Bad case of saturation cyclone coverage burnout
I HAD to turn the television off yesterday morning.
The sounds of Karl and Koshi et al, strategically placed on balconies and at beachside parks in North Queensland, brows furrowed, umbrellas and raincoats insitu, their voices so urgent they sounded like they were calling a horse race, all just got too annoying.
"What are they going to do when the cyclone arrives?" I wondered, genuinely concerned for their voice boxes.
Cranky old thing I must be turning into, but the saturation coverage (pun intended) was almost comical.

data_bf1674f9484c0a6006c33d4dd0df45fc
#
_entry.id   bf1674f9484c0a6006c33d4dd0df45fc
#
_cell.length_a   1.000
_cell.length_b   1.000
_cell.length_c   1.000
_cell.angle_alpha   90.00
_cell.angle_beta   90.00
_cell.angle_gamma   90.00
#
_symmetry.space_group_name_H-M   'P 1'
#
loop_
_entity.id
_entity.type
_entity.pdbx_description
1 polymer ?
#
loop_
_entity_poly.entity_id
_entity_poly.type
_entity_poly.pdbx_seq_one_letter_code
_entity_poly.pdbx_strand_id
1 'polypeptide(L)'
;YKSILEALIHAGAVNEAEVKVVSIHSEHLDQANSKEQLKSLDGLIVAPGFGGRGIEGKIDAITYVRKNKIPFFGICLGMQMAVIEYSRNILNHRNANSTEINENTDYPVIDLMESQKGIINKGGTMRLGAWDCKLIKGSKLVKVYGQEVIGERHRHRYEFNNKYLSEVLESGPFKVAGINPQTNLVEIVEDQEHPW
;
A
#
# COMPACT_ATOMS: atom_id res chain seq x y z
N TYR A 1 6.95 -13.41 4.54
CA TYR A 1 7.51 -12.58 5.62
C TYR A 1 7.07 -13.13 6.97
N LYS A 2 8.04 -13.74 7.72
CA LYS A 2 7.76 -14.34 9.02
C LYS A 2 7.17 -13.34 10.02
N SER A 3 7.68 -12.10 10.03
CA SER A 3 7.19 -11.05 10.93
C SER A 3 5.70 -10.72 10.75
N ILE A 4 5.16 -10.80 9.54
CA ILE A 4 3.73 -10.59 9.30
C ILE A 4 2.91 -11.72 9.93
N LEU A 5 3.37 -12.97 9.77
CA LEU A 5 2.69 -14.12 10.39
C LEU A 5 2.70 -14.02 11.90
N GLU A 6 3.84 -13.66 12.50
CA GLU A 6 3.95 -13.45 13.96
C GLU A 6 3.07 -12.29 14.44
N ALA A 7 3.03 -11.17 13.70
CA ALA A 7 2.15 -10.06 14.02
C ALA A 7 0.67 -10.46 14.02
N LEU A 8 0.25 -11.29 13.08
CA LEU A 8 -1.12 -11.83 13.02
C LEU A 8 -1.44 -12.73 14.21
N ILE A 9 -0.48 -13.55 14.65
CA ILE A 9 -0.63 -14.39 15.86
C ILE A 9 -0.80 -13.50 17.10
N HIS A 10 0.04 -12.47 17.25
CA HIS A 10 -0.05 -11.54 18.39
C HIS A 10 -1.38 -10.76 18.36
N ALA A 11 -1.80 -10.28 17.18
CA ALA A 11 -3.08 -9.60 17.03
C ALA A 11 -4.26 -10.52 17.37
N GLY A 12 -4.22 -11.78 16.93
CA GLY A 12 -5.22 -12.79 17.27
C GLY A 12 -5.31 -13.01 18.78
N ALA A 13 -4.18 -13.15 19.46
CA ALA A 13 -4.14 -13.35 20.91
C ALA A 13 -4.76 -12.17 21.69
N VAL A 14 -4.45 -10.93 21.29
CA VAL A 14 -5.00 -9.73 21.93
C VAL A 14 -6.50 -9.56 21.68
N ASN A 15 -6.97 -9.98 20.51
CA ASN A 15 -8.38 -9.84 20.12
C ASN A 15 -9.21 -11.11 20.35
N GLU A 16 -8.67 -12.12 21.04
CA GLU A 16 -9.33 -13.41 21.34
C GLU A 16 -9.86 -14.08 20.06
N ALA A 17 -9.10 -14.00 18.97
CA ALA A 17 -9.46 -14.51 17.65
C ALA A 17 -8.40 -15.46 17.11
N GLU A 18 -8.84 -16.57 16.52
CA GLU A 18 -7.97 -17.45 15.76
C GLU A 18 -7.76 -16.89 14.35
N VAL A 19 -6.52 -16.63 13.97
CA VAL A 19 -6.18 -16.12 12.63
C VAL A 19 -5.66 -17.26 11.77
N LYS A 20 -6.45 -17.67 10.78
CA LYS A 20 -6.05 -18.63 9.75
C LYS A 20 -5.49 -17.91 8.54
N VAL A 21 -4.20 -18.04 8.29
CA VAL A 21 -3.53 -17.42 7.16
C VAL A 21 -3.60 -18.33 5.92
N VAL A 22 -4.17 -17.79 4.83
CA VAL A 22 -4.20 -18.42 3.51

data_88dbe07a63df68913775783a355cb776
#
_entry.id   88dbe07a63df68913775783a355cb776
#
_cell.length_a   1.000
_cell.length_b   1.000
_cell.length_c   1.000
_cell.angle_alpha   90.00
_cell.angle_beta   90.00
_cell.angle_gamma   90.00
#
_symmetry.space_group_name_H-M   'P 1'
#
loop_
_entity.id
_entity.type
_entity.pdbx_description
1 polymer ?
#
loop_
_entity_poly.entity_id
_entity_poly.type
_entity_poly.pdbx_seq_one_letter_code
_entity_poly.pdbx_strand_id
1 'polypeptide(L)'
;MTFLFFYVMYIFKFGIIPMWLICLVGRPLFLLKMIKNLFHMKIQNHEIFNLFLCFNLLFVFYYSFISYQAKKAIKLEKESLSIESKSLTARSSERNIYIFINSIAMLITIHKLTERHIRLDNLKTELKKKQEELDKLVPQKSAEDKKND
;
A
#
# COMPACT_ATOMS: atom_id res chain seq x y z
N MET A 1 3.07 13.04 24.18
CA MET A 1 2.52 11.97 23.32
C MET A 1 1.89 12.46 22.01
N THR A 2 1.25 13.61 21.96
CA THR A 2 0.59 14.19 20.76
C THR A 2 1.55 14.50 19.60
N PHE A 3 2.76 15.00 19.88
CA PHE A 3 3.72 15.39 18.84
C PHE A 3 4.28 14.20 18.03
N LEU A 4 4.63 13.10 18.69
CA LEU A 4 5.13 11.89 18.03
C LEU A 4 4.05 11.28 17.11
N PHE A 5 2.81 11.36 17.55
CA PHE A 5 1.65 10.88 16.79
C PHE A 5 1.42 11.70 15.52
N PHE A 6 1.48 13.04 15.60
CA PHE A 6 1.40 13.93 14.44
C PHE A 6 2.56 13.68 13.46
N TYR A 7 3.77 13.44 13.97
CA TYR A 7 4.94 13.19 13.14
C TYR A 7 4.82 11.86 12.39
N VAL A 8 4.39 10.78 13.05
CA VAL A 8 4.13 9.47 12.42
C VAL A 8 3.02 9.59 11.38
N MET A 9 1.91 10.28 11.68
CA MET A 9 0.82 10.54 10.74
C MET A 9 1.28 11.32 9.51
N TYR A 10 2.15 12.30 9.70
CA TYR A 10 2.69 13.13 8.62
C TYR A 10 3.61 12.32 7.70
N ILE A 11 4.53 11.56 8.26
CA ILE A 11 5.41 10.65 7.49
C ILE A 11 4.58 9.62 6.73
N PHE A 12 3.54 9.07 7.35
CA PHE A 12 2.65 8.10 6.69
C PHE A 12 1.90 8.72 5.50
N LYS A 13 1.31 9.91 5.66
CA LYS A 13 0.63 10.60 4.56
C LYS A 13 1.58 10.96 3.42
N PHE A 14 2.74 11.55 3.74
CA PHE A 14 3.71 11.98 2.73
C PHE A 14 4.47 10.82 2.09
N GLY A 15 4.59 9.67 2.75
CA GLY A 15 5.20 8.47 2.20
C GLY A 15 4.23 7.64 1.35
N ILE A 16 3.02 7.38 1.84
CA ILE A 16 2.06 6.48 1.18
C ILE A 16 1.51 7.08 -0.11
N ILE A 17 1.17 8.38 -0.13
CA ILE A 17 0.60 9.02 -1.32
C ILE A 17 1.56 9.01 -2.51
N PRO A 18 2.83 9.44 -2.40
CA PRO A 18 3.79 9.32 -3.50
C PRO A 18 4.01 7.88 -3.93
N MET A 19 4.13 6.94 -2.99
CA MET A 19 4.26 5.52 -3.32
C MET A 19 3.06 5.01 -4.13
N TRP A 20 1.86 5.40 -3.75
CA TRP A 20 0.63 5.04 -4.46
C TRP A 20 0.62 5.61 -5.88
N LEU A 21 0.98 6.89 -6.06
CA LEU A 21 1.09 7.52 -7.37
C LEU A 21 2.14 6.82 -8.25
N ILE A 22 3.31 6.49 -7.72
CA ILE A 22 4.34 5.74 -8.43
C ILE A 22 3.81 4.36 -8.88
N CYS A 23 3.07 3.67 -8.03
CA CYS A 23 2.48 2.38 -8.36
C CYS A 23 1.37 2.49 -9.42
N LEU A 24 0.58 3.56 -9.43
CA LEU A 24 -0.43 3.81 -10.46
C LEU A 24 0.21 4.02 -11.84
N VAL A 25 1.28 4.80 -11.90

"Stay inside!" they urged everyone, with the wind and rain lashing their made-up faces.
There is obviously nothing remotely amusing about a natural disaster, but the whole concept of parachuting these celebrity journos into "ground zero" from whence they subject us to the minutia of unfolding "events" in an endless, repetitive loop can reach the point of comedy.
I hung in there for about 40 minutes, waiting for the national news at 7am to at least sketch an outline of what might be happening in the rest of the country, but alas it was not to be. There was, apparently, no other news. Though this region will not be directly impacted by Debbie, it does look like we will get some good rain and a little wind. Stay dry and safe.